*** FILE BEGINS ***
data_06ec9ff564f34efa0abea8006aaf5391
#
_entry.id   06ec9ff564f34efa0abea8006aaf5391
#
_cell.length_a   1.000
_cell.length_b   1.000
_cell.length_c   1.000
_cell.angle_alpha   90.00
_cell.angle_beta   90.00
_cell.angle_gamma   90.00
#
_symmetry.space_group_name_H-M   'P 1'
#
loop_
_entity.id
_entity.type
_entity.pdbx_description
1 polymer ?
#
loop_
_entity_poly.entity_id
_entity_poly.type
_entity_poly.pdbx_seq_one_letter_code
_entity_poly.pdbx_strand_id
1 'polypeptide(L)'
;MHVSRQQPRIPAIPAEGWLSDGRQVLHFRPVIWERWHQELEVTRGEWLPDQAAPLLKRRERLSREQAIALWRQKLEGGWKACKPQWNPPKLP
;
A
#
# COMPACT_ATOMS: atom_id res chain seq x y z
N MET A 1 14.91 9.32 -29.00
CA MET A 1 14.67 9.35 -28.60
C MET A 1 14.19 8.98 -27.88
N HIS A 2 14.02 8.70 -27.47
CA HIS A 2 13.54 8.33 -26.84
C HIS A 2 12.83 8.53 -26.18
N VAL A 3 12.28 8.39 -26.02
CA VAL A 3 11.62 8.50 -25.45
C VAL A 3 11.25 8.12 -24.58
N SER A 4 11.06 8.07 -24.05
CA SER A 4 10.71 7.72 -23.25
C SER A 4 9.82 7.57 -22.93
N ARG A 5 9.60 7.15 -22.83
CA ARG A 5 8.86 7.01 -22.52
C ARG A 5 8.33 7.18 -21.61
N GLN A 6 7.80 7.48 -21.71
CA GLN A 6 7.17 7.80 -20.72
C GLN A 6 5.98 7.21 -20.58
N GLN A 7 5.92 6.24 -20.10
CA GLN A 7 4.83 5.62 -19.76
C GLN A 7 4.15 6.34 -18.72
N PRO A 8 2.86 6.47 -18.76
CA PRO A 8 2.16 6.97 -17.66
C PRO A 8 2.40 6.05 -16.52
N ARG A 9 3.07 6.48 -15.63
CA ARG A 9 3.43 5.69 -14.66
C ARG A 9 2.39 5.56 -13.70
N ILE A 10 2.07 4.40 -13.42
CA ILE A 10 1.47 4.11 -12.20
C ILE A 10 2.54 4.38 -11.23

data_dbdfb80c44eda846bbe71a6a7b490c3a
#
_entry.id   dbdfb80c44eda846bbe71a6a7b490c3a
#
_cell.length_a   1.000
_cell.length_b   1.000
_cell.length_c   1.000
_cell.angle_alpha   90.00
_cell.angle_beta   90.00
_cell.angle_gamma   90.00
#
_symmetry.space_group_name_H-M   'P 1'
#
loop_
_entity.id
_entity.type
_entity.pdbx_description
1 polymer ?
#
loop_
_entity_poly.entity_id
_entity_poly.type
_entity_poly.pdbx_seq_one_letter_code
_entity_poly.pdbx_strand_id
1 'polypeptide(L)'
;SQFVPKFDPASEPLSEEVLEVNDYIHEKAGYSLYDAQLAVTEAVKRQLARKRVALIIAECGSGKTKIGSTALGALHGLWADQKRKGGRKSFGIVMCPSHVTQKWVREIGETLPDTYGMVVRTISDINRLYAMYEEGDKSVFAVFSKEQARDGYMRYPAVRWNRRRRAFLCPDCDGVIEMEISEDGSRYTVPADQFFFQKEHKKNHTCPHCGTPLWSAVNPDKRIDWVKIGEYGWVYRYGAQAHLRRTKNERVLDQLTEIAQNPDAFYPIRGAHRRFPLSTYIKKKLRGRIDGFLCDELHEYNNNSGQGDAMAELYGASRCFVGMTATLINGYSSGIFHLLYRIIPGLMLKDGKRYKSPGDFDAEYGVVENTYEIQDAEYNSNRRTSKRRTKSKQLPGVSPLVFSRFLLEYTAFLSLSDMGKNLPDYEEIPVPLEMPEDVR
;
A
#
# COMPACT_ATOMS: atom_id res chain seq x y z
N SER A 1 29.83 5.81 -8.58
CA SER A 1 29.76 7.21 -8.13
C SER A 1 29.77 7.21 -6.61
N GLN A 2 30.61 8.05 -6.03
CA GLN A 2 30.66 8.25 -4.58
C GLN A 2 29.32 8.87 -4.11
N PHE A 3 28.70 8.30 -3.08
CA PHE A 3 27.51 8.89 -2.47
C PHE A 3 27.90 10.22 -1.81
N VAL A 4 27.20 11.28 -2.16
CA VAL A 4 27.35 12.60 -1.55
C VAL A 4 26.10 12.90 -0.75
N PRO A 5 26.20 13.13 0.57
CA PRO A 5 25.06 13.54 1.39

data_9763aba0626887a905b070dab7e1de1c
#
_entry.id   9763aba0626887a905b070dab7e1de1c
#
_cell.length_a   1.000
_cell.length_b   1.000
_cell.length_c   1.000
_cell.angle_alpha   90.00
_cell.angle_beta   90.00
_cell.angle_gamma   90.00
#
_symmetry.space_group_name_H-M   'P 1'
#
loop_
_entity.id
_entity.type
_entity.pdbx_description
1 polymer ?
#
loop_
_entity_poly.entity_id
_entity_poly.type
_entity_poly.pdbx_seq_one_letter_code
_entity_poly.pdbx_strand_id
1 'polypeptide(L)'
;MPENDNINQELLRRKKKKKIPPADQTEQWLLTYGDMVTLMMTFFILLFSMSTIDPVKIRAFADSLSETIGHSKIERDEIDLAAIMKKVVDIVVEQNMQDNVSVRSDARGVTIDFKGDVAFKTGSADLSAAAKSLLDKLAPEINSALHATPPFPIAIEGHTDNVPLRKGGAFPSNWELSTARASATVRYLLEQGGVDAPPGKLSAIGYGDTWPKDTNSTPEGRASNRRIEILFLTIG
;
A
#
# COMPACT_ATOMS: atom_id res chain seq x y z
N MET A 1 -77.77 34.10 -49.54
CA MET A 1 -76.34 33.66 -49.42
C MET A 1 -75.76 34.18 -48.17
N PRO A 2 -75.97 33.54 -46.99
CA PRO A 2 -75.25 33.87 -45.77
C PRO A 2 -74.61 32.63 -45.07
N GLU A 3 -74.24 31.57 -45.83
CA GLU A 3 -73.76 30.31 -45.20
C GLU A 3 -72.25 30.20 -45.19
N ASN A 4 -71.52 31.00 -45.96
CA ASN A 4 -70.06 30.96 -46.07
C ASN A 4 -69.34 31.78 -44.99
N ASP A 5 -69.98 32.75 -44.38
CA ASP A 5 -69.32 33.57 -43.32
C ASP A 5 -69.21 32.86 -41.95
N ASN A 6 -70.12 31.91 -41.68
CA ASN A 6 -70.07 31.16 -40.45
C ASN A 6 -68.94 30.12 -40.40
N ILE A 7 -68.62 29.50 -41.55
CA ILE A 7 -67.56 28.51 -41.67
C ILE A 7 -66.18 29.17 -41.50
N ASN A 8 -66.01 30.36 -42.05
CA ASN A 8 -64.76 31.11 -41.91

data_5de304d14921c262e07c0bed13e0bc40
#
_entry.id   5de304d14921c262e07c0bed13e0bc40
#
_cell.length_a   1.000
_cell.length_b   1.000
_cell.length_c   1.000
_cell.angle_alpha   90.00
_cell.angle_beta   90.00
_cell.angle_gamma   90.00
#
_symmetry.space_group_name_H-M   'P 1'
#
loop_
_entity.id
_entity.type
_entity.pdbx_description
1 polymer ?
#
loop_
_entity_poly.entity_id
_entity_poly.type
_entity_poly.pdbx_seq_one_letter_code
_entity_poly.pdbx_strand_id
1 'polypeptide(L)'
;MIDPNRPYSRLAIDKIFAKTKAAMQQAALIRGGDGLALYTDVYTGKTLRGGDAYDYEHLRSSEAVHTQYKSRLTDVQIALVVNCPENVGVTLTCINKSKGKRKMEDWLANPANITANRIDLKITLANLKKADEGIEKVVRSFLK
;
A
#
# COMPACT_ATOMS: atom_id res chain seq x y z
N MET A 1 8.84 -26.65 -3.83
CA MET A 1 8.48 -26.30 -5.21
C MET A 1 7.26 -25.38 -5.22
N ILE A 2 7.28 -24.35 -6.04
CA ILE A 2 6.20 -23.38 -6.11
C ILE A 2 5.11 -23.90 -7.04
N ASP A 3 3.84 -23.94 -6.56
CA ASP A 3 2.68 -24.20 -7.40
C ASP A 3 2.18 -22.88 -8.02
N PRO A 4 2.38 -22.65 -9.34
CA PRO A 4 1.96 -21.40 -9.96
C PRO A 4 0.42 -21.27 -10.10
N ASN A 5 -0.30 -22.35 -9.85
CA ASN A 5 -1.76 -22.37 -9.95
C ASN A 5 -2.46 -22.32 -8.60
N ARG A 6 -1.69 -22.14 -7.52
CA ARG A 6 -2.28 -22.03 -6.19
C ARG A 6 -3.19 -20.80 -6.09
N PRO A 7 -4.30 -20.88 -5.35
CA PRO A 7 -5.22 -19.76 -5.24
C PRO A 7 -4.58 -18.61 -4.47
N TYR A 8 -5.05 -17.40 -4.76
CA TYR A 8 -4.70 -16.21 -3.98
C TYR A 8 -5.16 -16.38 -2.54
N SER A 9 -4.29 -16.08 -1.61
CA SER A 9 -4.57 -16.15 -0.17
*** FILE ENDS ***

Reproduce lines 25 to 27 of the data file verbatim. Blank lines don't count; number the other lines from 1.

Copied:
1 'polypeptide(L)'
;MHVSRQQPRIPAIPAEGWLSDGRQVLHFRPVIWERWHQELEVTRGEWLPDQAAPLLKRRERLSREQAIALWRQKLEGGWKACKPQWNPPKLP
;